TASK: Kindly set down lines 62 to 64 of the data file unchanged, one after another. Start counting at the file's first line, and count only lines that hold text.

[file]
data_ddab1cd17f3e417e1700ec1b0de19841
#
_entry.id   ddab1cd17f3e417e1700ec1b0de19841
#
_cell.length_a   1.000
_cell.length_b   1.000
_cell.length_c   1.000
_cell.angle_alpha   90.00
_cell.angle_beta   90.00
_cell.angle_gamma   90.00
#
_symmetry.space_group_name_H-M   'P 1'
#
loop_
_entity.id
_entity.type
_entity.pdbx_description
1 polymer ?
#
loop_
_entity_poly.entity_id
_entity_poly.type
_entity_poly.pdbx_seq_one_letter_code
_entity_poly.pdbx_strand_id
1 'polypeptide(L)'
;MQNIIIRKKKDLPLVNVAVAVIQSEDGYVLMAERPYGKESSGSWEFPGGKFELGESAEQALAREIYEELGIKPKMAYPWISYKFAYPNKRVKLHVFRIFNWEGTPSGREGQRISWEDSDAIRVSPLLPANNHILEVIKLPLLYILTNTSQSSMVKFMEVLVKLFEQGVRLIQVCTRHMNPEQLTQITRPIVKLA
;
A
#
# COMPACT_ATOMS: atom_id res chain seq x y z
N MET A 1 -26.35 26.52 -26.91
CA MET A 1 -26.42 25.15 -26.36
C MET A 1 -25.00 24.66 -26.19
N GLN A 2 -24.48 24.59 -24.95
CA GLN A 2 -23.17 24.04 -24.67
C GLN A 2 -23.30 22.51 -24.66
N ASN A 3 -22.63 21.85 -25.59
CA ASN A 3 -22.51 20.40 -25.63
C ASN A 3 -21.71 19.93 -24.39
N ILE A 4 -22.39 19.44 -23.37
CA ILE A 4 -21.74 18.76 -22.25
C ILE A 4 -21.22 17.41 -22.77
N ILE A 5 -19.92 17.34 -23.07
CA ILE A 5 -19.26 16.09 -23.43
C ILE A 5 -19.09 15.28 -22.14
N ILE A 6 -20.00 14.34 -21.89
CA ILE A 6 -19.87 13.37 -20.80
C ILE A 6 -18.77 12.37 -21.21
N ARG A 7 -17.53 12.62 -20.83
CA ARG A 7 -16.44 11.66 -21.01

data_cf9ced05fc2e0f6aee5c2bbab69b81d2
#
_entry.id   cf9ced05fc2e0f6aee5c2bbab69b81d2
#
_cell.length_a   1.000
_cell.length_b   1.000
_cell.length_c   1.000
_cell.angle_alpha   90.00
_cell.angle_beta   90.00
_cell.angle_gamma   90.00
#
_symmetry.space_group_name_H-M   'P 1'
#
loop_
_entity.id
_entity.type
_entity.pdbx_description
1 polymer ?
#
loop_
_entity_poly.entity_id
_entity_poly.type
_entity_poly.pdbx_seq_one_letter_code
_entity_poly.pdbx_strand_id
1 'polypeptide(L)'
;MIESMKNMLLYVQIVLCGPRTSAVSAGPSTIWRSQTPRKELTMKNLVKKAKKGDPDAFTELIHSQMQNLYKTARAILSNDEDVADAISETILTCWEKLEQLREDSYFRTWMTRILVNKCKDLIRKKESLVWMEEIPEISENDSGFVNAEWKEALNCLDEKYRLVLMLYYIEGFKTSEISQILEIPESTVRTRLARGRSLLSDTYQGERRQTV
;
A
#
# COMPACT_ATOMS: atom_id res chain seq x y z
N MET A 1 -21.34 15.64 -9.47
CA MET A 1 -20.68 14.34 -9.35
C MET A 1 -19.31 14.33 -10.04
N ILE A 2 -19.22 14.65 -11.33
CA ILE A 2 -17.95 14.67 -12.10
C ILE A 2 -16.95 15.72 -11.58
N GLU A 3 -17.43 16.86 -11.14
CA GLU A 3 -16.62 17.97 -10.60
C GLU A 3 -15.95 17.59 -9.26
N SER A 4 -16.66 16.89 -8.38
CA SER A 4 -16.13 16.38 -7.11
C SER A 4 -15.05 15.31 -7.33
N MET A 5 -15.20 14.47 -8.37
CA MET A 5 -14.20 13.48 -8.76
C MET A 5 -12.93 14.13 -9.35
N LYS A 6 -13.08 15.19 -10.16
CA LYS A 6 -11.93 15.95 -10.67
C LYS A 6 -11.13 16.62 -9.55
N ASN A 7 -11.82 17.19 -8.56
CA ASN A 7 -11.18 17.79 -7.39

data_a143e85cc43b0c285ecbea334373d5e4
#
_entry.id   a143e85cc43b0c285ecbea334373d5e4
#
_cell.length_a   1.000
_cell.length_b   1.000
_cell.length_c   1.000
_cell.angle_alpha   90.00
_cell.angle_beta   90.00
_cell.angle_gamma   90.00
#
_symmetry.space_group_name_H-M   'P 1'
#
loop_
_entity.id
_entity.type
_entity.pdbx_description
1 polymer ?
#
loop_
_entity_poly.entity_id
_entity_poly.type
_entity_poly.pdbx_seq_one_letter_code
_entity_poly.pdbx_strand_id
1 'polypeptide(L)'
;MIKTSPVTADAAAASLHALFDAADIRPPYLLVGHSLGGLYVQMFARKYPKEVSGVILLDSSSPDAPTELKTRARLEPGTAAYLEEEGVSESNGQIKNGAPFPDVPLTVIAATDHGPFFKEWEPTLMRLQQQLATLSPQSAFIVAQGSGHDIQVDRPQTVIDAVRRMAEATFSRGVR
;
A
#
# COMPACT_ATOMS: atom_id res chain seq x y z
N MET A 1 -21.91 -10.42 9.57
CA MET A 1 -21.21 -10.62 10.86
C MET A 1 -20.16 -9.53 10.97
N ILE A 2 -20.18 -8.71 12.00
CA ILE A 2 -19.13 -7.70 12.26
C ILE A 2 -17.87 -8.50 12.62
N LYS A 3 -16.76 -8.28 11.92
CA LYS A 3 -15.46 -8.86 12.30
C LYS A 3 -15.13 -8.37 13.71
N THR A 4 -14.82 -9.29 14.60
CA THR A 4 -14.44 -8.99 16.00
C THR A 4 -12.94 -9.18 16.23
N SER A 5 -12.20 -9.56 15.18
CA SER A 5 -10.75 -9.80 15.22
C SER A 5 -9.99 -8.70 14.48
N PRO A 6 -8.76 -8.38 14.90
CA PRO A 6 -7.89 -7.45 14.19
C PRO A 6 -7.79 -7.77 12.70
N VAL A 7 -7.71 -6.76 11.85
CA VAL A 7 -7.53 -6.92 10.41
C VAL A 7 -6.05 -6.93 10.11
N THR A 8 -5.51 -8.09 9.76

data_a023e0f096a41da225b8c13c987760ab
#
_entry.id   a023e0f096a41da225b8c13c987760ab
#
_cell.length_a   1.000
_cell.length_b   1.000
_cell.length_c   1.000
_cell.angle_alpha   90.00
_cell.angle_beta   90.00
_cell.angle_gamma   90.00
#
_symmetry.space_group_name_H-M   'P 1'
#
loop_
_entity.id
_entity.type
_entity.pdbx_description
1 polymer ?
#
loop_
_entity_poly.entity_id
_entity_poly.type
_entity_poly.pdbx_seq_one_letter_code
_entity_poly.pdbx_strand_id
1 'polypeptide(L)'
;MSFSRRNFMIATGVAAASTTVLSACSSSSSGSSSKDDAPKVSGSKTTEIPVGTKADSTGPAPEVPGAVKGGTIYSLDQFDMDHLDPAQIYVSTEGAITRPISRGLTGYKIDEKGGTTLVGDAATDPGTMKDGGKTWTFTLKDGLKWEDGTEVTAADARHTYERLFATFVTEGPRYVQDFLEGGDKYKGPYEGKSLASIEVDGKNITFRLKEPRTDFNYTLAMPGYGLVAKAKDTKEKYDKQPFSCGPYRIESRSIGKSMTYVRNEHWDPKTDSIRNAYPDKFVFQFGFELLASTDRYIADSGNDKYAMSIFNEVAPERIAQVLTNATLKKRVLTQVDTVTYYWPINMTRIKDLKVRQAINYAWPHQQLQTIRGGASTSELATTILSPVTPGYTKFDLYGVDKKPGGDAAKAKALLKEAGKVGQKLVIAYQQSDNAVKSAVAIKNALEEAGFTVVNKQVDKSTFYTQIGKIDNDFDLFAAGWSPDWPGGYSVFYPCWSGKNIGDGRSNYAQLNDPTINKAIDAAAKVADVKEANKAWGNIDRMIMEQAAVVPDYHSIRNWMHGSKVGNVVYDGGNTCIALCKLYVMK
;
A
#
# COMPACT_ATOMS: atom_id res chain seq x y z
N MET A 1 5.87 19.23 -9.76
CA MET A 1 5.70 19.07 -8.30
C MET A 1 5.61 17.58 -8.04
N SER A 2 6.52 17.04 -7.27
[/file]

_symmetry.space_group_name_H-M   'P 1'
#
loop_